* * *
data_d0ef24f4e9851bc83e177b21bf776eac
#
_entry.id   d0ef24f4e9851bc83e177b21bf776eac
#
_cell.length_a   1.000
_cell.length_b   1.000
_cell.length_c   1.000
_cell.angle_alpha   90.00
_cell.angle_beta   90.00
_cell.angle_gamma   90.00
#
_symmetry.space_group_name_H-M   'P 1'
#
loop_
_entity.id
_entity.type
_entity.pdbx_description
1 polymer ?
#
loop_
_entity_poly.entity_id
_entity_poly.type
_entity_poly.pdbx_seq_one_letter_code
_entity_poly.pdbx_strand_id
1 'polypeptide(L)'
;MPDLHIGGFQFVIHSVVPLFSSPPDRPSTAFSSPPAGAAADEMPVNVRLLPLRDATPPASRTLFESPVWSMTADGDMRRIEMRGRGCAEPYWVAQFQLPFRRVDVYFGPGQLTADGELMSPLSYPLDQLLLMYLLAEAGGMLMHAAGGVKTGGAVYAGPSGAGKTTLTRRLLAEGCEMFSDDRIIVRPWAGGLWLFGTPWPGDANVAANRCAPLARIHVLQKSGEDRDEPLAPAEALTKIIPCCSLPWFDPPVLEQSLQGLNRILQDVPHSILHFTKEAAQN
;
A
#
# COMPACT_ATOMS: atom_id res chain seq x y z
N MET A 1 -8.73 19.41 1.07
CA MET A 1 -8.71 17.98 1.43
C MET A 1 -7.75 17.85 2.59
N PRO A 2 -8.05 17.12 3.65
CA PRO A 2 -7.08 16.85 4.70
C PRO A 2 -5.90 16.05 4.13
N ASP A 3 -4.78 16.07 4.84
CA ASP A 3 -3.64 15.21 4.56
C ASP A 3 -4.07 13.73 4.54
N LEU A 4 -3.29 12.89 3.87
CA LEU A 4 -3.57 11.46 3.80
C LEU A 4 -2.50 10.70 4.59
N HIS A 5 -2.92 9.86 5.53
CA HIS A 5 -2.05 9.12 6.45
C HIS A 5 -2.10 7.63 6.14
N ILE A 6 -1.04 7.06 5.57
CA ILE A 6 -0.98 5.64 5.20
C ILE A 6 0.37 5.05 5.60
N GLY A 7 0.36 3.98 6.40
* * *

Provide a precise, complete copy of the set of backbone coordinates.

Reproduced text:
data_d0ef24f4e9851bc83e177b21bf776eac
#
_entry.id   d0ef24f4e9851bc83e177b21bf776eac
#
_cell.length_a   1.000
_cell.length_b   1.000
_cell.length_c   1.000
_cell.angle_alpha   90.00
_cell.angle_beta   90.00
_cell.angle_gamma   90.00
#
_symmetry.space_group_name_H-M   'P 1'
#
loop_
_entity.id
_entity.type
_entity.pdbx_description
1 polymer ?
#
loop_
_entity_poly.entity_id
_entity_poly.type
_entity_poly.pdbx_seq_one_letter_code
_entity_poly.pdbx_strand_id
1 'polypeptide(L)'
;MPDLHIGGFQFVIHSVVPLFSSPPDRPSTAFSSPPAGAAADEMPVNVRLLPLRDATPPASRTLFESPVWSMTADGDMRRIEMRGRGCAEPYWVAQFQLPFRRVDVYFGPGQLTADGELMSPLSYPLDQLLLMYLLAEAGGMLMHAAGGVKTGGAVYAGPSGAGKTTLTRRLLAEGCEMFSDDRIIVRPWAGGLWLFGTPWPGDANVAANRCAPLARIHVLQKSGEDRDEPLAPAEALTKIIPCCSLPWFDPPVLEQSLQGLNRILQDVPHSILHFTKEAAQN
;
A
#
# COMPACT_ATOMS: atom_id res chain seq x y z
N MET A 1 -8.73 19.41 1.07
CA MET A 1 -8.71 17.98 1.43
C MET A 1 -7.75 17.85 2.59
N PRO A 2 -8.05 17.12 3.65
CA PRO A 2 -7.08 16.85 4.70
C PRO A 2 -5.90 16.05 4.13
N ASP A 3 -4.78 16.07 4.84
CA ASP A 3 -3.64 15.21 4.56
C ASP A 3 -4.07 13.73 4.54
N LEU A 4 -3.29 12.89 3.87
CA LEU A 4 -3.57 11.46 3.80
C LEU A 4 -2.50 10.70 4.59
N HIS A 5 -2.92 9.86 5.53
CA HIS A 5 -2.05 9.12 6.45
C HIS A 5 -2.10 7.63 6.14
N ILE A 6 -1.04 7.06 5.57
CA ILE A 6 -0.98 5.64 5.20
C ILE A 6 0.37 5.05 5.60
N GLY A 7 0.36 3.98 6.40